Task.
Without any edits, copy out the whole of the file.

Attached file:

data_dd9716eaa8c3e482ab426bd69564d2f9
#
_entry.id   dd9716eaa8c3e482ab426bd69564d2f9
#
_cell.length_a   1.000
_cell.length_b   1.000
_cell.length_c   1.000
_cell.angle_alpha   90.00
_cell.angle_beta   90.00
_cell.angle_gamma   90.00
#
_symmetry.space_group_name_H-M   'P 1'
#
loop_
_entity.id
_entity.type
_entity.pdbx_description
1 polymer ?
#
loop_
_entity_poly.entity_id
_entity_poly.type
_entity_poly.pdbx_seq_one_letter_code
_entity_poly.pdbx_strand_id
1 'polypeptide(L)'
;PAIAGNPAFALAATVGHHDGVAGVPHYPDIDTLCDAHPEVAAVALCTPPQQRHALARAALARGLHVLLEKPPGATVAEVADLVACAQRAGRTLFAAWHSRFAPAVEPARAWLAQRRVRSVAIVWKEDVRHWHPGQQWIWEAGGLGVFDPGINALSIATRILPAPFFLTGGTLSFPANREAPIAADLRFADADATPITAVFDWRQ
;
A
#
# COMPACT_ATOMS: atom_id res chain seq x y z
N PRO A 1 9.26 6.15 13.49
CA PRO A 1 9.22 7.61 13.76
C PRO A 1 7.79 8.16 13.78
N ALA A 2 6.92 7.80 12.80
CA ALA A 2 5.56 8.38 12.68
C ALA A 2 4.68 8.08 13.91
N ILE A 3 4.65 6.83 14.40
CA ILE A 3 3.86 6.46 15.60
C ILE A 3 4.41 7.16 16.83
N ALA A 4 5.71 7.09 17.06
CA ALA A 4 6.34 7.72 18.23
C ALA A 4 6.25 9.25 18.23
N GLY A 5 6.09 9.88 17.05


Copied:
data_dd9716eaa8c3e482ab426bd69564d2f9
#
_entry.id   dd9716eaa8c3e482ab426bd69564d2f9
#
_cell.length_a   1.000
_cell.length_b   1.000
_cell.length_c   1.000
_cell.angle_alpha   90.00
_cell.angle_beta   90.00
_cell.angle_gamma   90.00
#
_symmetry.space_group_name_H-M   'P 1'
#
loop_
_entity.id
_entity.type
_entity.pdbx_description
1 polymer ?
#
loop_
_entity_poly.entity_id
_entity_poly.type
_entity_poly.pdbx_seq_one_letter_code
_entity_poly.pdbx_strand_id
1 'polypeptide(L)'
;PAIAGNPAFALAATVGHHDGVAGVPHYPDIDTLCDAHPEVAAVALCTPPQQRHALARAALARGLHVLLEKPPGATVAEVADLVACAQRAGRTLFAAWHSRFAPAVEPARAWLAQRRVRSVAIVWKEDVRHWHPGQQWIWEAGGLGVFDPGINALSIATRILPAPFFLTGGTLSFPANREAPIAADLRFADADATPITAVFDWRQ
;
A
#
# COMPACT_ATOMS: atom_id res chain seq x y z
N PRO A 1 9.26 6.15 13.49
CA PRO A 1 9.22 7.61 13.76
C PRO A 1 7.79 8.16 13.78
N ALA A 2 6.92 7.80 12.80
CA ALA A 2 5.56 8.38 12.68
C ALA A 2 4.68 8.08 13.91
N ILE A 3 4.65 6.83 14.40
CA ILE A 3 3.86 6.46 15.60
C ILE A 3 4.41 7.16 16.83
N ALA A 4 5.71 7.09 17.06
CA ALA A 4 6.34 7.72 18.23
C ALA A 4 6.25 9.25 18.23
N GLY A 5 6.09 9.88 17.05